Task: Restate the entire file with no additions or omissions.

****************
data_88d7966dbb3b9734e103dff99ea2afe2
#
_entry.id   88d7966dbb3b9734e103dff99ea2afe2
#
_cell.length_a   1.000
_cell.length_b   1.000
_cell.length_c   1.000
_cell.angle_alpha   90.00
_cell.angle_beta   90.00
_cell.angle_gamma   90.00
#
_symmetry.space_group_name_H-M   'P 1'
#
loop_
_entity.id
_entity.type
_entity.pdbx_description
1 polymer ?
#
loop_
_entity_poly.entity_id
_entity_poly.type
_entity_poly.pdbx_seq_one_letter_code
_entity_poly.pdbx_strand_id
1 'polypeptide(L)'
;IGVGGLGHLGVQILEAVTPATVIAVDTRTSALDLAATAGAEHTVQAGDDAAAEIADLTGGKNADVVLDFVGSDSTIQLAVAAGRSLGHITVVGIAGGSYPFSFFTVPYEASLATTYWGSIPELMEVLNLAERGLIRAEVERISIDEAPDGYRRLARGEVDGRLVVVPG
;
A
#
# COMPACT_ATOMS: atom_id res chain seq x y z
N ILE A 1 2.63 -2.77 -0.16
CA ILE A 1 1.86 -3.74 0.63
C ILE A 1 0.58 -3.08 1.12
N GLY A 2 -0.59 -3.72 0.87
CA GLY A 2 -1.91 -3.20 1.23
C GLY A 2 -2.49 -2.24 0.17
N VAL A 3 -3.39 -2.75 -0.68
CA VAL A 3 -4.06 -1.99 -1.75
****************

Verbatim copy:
data_88d7966dbb3b9734e103dff99ea2afe2
#
_entry.id   88d7966dbb3b9734e103dff99ea2afe2
#
_cell.length_a   1.000
_cell.length_b   1.000
_cell.length_c   1.000
_cell.angle_alpha   90.00
_cell.angle_beta   90.00
_cell.angle_gamma   90.00
#
_symmetry.space_group_name_H-M   'P 1'
#
loop_
_entity.id
_entity.type
_entity.pdbx_description
1 polymer ?
#
loop_
_entity_poly.entity_id
_entity_poly.type
_entity_poly.pdbx_seq_one_letter_code
_entity_poly.pdbx_strand_id
1 'polypeptide(L)'
;IGVGGLGHLGVQILEAVTPATVIAVDTRTSALDLAATAGAEHTVQAGDDAAAEIADLTGGKNADVVLDFVGSDSTIQLAVAAGRSLGHITVVGIAGGSYPFSFFTVPYEASLATTYWGSIPELMEVLNLAERGLIRAEVERISIDEAPDGYRRLARGEVDGRLVVVPG
;
A
#
# COMPACT_ATOMS: atom_id res chain seq x y z
N ILE A 1 2.63 -2.77 -0.16
CA ILE A 1 1.86 -3.74 0.63
C ILE A 1 0.58 -3.08 1.12
N GLY A 2 -0.59 -3.72 0.87
CA GLY A 2 -1.91 -3.20 1.23
C GLY A 2 -2.49 -2.24 0.17
N VAL A 3 -3.39 -2.75 -0.68
CA VAL A 3 -4.06 -1.99 -1.75